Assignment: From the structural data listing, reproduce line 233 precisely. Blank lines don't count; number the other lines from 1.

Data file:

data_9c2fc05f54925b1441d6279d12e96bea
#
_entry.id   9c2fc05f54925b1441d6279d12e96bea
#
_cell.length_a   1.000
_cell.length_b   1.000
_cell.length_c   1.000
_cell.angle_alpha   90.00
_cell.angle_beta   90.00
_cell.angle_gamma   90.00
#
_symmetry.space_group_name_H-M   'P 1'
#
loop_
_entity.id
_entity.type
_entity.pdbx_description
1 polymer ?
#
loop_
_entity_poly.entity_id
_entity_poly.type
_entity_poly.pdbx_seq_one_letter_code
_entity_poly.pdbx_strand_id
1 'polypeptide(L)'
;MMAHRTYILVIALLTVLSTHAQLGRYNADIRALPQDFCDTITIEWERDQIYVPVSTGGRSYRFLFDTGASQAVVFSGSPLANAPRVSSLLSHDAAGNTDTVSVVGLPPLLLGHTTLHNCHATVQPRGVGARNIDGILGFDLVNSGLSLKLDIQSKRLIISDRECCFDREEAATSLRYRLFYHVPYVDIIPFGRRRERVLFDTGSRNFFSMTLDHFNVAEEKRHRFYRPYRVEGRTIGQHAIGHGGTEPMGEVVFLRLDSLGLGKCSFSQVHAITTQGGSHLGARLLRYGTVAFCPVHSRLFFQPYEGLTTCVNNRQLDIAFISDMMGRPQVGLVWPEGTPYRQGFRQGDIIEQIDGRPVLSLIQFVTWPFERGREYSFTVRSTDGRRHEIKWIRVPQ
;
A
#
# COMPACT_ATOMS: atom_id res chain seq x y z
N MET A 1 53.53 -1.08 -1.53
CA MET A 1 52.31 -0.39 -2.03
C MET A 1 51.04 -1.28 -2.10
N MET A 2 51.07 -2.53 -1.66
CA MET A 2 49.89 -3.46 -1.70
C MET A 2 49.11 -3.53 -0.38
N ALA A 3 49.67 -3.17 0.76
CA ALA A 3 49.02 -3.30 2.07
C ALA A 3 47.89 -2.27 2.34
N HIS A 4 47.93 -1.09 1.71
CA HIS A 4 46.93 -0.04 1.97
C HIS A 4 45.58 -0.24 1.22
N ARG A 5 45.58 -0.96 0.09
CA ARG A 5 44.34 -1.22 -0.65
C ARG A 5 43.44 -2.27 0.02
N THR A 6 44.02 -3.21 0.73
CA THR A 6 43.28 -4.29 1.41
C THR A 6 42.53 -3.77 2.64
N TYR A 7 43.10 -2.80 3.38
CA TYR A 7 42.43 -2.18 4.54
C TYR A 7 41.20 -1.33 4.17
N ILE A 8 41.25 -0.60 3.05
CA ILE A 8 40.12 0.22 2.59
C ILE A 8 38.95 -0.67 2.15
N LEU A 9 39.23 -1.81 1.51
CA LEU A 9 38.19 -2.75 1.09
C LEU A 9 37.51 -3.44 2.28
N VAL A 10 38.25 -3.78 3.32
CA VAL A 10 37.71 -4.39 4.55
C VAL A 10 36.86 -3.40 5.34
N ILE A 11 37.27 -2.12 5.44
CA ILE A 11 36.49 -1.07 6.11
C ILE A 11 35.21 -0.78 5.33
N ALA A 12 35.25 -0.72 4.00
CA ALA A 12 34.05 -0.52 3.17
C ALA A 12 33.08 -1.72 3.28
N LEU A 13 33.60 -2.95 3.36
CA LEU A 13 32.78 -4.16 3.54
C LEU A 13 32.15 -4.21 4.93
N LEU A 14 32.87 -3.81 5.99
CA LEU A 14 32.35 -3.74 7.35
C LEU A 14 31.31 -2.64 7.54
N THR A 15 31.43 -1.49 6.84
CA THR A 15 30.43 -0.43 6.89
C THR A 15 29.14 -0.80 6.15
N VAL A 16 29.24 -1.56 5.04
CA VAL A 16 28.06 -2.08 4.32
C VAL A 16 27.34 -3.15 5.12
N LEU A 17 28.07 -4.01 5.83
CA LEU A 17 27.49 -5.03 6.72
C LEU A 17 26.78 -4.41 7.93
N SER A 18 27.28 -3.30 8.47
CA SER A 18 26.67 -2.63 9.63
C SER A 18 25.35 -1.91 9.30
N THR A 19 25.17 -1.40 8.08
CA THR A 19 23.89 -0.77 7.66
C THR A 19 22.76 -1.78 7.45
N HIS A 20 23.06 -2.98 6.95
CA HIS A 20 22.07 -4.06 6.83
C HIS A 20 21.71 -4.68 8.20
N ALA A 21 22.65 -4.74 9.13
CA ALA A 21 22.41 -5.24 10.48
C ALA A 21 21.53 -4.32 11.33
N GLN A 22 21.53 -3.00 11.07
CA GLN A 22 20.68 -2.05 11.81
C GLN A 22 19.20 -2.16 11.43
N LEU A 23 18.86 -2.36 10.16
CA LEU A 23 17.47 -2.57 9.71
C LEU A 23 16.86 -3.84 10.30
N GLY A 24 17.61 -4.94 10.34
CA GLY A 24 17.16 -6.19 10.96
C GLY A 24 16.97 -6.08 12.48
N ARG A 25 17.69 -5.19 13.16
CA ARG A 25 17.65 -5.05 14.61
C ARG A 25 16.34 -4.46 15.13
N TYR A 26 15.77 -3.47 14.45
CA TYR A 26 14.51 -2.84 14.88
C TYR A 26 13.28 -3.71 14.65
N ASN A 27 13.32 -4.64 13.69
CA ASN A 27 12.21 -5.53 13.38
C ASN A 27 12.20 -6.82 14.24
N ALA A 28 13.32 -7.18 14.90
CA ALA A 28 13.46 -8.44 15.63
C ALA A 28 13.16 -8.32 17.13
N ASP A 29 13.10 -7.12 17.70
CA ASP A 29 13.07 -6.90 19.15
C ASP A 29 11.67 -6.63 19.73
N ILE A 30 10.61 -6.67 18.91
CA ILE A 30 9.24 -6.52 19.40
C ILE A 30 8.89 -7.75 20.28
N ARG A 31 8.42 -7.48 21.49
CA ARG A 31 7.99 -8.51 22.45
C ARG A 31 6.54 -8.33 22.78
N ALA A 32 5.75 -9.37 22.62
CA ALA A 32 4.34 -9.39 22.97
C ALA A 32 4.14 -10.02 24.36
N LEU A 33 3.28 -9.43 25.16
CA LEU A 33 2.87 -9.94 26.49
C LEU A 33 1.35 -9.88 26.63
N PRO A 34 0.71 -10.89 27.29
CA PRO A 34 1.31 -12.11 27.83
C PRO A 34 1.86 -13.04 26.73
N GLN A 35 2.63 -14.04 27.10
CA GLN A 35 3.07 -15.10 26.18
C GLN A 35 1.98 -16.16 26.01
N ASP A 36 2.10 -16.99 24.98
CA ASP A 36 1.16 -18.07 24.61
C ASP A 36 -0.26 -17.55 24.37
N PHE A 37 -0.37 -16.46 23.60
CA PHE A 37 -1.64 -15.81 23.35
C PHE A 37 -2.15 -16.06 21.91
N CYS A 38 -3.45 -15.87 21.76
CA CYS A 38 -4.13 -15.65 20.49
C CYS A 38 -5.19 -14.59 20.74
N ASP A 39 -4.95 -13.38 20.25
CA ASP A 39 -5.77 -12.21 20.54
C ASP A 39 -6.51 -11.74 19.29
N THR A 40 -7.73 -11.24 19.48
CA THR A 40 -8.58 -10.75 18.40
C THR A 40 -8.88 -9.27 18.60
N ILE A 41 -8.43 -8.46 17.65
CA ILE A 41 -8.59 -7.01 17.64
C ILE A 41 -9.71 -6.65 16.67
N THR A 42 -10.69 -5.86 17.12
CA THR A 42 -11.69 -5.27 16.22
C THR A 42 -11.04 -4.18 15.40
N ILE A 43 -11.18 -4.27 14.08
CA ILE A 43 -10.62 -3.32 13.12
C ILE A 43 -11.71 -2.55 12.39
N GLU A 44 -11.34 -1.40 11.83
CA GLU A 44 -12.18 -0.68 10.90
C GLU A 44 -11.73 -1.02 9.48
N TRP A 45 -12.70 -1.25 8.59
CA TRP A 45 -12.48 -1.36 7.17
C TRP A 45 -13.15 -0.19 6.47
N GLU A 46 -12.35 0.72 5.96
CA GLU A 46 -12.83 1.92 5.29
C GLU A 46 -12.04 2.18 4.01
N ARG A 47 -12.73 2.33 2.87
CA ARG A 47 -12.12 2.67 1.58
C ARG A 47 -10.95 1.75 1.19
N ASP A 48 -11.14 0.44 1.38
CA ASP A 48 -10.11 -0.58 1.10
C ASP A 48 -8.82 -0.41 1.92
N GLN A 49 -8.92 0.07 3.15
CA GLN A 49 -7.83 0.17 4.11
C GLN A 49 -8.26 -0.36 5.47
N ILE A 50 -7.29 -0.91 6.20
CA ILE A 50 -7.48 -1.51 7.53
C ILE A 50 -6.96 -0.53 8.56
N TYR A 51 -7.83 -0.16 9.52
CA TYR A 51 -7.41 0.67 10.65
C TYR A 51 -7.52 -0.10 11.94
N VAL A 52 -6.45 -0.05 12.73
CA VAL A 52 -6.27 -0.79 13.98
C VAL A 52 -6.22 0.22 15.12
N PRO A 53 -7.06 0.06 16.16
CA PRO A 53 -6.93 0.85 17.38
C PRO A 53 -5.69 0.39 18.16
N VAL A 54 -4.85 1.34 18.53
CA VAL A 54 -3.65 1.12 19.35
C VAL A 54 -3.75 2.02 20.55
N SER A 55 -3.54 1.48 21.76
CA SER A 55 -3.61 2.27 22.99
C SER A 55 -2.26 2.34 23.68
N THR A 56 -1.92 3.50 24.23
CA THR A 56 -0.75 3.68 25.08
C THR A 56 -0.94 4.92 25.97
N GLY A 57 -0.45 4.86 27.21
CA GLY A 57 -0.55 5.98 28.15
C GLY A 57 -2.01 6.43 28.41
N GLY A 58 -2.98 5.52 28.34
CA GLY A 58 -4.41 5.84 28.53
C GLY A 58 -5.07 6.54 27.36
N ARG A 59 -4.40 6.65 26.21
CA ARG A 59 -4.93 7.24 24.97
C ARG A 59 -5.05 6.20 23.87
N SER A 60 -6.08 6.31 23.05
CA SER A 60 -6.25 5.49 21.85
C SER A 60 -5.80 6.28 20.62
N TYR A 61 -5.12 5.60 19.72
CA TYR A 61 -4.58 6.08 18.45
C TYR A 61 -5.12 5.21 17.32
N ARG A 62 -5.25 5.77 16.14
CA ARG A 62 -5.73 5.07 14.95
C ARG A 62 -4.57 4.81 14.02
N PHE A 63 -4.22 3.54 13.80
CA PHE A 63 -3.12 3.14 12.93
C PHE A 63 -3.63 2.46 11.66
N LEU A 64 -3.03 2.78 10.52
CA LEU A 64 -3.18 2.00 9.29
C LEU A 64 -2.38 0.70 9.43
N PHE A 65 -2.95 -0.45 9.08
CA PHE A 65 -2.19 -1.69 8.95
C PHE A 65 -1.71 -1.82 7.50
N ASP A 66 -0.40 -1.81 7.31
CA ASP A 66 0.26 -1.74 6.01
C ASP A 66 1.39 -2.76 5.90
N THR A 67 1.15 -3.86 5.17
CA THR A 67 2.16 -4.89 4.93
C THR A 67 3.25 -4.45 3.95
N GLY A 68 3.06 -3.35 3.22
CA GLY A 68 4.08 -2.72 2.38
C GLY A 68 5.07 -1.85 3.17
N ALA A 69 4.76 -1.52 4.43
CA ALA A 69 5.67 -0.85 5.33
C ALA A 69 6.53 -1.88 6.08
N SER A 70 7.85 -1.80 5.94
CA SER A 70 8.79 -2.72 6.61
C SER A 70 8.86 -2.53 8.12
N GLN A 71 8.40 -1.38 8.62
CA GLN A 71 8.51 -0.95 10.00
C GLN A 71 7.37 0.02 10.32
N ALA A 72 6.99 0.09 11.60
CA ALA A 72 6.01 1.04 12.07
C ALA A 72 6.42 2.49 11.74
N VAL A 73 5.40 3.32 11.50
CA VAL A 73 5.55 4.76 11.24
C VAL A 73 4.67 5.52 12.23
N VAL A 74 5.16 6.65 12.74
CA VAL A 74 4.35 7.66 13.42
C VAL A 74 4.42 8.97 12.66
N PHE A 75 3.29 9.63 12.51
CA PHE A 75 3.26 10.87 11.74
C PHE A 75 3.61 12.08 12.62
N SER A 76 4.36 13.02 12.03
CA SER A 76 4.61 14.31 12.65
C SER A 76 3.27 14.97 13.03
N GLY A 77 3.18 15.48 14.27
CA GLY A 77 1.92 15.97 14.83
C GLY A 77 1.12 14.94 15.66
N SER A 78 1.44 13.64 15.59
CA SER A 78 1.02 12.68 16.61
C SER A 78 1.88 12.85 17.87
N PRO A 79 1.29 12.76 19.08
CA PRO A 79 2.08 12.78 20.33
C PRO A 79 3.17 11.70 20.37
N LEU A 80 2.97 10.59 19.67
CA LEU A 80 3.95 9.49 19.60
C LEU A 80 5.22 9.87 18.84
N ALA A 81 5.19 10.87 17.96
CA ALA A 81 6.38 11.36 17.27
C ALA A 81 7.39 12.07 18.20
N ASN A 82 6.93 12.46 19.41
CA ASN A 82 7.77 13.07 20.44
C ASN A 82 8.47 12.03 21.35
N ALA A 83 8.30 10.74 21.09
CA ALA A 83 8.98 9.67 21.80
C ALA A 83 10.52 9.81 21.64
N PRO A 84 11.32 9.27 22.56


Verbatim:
CA GLY A 68 4.08 -2.72 2.38